Tuesday, June 29, 2010

'Nuff Said

In the two spare minutes I've had to check out my Google Reader to catch up on my fave blogs (And can I just say that getting even THAT accomplished took amazing amounts of multi-tasking, the likes of which I never imagined myself capable of...serioulsy, this is UNREAL.  Fabulous, but unreal.)  (Picture me balancing a child in one arm, eating a turkey sandwich with the other while scrolling through the bajillion blog posts that have built up in my reader...all while balancing dishes on my head and editing my dissertation with my toes.) (Okay, I made up that last part, but it's not that far from the truth.)

Well, the whole charade almost came to a screeching halt when I read this bit (which I'm also copying and pasting in it's entirety below because it is so fabulous).  You see, I suddenly was moved to scream out, "AMEN SISTER!" and may have also cried out "Hell yeah" and possibly fist pumped a bit.  Alone.  Well, Mini Mimi was there, but I think she was just caught off guard and less moved by the whole genius of this letter. 

You see, this teacher, this genius and articulate teacher, this woman who is unafraid to SPEAK HER MIND wrote the following about the release of the Common Core Standards and I think we all need to high-five, drink a cocktail in honor of, jump up and down for this individual.  I wish I could track her down and send her her very own Super Colleague cape, because girlfriend deserves one.
By Cindy Lutenbacher
Amid great fanfare in our state earlier this month, the National Governors Association and the Council of Chief State School Officers announced the release of the “Common Core Standards.”
So, I have a few questions for those who back the standards — including our own governor, Sonny Perdue, who co-chaired the Governors Association effort. In the general celebration over the release of these new standards, it seems very few people are asking what Common  Core Standards will actually mean for our children. And that is a mistake because the Common Core Standards are simply the forerunner to even more (and likely worse) standardized testing.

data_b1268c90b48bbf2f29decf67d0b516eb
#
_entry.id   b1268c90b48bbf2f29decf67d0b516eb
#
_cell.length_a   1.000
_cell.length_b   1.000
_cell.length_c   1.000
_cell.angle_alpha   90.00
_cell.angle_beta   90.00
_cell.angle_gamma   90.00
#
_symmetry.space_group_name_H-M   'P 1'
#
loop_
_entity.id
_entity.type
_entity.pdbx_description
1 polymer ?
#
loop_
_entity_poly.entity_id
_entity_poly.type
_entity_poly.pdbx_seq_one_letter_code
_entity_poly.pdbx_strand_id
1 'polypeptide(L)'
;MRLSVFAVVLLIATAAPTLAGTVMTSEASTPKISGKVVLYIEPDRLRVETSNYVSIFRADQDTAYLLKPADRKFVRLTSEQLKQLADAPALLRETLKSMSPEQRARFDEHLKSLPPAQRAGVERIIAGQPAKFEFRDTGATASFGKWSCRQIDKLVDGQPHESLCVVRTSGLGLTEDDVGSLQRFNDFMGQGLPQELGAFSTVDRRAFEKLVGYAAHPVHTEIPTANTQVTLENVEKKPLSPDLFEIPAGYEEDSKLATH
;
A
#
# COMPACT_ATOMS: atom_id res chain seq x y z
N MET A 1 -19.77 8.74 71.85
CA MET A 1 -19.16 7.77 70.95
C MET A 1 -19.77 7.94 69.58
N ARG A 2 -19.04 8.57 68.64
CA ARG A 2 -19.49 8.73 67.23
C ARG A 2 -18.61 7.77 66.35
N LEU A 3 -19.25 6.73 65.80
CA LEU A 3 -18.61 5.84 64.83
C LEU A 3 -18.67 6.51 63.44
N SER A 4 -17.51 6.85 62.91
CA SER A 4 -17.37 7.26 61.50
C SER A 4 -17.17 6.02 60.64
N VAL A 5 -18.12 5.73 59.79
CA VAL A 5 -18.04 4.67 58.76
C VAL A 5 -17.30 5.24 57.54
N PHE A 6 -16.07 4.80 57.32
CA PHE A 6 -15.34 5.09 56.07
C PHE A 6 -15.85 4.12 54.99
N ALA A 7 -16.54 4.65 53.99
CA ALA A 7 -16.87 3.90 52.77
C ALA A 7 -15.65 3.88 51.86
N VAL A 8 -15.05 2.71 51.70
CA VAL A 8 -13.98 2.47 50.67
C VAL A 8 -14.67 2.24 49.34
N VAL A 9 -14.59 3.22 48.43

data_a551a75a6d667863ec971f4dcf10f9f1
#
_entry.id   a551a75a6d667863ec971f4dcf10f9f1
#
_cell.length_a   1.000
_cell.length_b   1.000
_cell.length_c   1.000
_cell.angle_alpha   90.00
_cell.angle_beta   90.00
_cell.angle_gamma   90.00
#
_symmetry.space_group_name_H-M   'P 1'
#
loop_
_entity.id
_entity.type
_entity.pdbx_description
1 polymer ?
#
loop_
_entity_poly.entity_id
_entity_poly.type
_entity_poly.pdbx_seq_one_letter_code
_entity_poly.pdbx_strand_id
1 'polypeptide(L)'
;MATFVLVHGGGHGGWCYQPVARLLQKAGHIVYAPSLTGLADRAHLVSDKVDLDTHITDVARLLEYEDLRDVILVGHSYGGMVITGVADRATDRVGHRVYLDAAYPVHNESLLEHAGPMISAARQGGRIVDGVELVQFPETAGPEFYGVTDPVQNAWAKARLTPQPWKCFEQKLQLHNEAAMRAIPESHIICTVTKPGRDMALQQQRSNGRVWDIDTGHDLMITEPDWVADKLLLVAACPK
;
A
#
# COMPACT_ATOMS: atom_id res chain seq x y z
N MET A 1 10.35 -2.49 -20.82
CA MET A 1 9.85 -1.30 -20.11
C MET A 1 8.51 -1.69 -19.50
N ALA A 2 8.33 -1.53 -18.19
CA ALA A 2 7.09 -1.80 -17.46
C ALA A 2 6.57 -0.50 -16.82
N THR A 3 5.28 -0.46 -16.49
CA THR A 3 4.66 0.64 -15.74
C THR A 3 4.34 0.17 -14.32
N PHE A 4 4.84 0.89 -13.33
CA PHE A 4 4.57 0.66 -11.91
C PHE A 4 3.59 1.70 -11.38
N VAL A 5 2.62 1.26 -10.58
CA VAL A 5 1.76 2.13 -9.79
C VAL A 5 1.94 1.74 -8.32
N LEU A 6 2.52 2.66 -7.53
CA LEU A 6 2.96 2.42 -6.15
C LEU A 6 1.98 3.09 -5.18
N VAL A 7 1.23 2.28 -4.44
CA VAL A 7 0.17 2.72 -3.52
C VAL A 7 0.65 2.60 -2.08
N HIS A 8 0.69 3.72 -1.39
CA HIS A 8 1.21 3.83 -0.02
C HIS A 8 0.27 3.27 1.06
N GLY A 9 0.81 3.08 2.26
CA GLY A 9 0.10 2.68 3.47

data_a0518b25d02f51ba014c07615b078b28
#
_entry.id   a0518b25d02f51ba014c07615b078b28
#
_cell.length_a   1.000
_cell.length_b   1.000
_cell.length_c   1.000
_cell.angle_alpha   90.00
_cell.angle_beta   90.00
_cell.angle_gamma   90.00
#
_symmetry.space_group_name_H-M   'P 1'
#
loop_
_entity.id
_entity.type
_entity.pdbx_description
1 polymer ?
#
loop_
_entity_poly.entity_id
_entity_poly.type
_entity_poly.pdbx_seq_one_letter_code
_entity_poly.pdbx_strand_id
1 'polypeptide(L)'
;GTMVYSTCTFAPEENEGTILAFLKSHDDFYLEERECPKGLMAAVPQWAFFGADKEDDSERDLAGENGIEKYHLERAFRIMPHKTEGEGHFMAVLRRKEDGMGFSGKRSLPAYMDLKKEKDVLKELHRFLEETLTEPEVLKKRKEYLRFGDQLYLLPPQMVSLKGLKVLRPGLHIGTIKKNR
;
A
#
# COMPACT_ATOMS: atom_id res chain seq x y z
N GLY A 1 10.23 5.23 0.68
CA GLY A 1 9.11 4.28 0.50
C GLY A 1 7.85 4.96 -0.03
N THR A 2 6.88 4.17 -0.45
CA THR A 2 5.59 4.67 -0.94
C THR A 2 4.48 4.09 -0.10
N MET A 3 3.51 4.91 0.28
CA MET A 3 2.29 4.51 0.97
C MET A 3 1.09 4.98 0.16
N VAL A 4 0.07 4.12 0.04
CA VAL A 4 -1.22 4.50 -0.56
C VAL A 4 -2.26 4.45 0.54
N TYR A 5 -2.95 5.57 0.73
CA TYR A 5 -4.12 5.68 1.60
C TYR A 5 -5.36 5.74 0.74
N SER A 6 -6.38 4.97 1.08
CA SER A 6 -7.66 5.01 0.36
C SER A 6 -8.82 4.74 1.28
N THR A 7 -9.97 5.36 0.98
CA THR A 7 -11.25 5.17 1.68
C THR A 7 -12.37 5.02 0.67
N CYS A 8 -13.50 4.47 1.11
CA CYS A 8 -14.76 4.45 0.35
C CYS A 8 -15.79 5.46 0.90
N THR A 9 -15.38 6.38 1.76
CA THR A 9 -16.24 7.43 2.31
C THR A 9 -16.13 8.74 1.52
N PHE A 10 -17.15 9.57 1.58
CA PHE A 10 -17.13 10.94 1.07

Why are so few investigating the origin of Common Core, which is largely a creation of Achieve Inc., an outfit that is driven by a dozen or so governors and CEOs of major U.S. corporations?
What do these people know about educating our children? Why would we trust them? Why do we simply accept the claims of “research- and evidence-based” support for the creation of Common Core Standards? Why are we not doing as we were admonished to do during Watergate … that is, to follow the money? Where is this independent research, unattached to corporate monies?
In creating these standards, Achieve, the governors and the school officials ignored the vast body of truly independent research that shows such “standards” and their inextricably linked standardized testing are worse than folly and are sending our children in the exact opposite direction of what they need.
This group of very rich people ignored this body of research that shows that the single most powerful factor in education gaps is poverty and not standardized testing.
Did they forget that the United States has the second highest rate of children in poverty of any industrialized country in the world? In fact, these purveyors of Common Core disregarded everything that at least every great teacher I have ever known believes, says and lives in his/her classroom. What we should be doing in Georgia and the rest of the country is focusing on filling our classrooms with great teachers, rather than with thousands of new standards.